Dirty Hands and New Horizons

A group of Gustavus students spent the month of January learning how economics and climate change impact people and agriculture in Indonesia.
Posted on February 6th, 2019 by

The Gustavus group takes a break with their Indonesian hosts.

Students on the January Interim Experience travel course Anxious Harvest: Farmers Facing Economic and Climate Change in Indonesia spent the month getting a hands-on look at how farmers are adapting to change in three different regions of the island nation.

The group learned about rice farming in Central Java with the organization Gita Pertiwi (Earth’s Clothing) before exploring efforts to reintroduce sorghum and utilize agroforestry to produce coconuts and cashews on the islands of Flores and Adonara, and finally visited Papua Barat to experience palm oil production, self determination, and land rights in the culturally, linguistically, and religiously distinctive region.

In each location, students had facilitated meetings with farmers and the staff of agricultural organizations. They got their hands dirty—spending time planting and processing food, visiting fields and farms, and attending lectures. The goal? To  engage through these experiences, to ask “what,” “how,” and “why” questions about agricultural systems, and to gain an understanding of how farmers and organizations are active participants in agricultural development and adaptation to cultural and climate change.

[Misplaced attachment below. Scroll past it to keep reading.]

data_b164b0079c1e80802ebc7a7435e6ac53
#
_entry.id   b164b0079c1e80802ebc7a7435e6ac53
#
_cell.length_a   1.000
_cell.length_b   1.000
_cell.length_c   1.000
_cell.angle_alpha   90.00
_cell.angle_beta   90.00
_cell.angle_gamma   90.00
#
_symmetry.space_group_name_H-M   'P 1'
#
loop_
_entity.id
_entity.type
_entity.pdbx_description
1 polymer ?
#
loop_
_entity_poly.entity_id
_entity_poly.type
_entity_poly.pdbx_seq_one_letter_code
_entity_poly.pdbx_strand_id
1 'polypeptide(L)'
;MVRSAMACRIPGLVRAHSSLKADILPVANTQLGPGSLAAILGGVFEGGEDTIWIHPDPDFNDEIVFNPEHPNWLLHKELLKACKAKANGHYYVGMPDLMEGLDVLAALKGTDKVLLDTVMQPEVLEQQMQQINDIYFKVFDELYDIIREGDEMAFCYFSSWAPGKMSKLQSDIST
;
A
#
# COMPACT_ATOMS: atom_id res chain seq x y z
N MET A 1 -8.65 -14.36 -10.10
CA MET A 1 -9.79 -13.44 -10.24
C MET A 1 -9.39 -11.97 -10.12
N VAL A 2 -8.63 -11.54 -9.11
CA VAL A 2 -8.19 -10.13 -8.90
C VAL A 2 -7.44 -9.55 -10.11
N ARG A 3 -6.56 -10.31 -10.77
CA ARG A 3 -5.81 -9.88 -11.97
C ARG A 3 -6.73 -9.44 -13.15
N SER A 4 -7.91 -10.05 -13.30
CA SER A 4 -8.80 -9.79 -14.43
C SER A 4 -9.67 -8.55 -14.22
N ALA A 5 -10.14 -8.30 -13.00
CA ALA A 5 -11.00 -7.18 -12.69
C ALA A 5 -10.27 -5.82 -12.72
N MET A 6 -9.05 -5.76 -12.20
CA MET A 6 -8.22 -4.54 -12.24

After the group visited many of the cultural highlights of the diverse country and explored its beautiful landscapes, trip leader and environmental studies professor James Dontje shared the following poem in a sign-off from Indonesia.

James Dontje, Director of the Johnson Center for Environmental Innovation

Did I Visit a Farm?
by James Dontje

Did I visit a farm while traveling abroad?
That question on the customs declaration form always puzzles me.

Do you mean,
did I walk around on the earth and get soil on my shoes, soil that might, and in most places, does grow food?
If I walked around in dusty air, with dust that came from the fields parched by drought
filtering through my clothes, my nose, maybe even my lungs, did I visit a farm?

Do you mean,
was I surrounded by plants that are beautiful, but also just happened to provide someone with food?
If the flowers on those trees turned into fruit, and grasses that I walked on sprouted heads of grain, did I visit a farm?
And that tangle of something like weeds where the old woman plucked leaves for her family’s supper, was that a farm?

Do you mean,
if it rained, and the water ran over my feet and then across someone’s field, did I visit a farm?
If that water soaking into the ground around my feet later climbed back up through the roots of those trees and grasses, did I visit farm?
And when the dew that settled on all the plants in the night wets my shoes, was I on farm?

Do you mean,
if I ate food prepared by hospitable hands, the same hands that tilled that soil, tended and watered those plants, was I on a farm?
If the food I ate came from those plants and had some of the dust from the soil in it, and some of the water, did I visit a farm?
And when that food, inside of me, became a part of me, was I on a farm?

If you mean all those things, yes, I was on a farm.
But really, I thought I had just visited the world.


Media Contact: Director of Media Relations and Internal Communication JJ Akin


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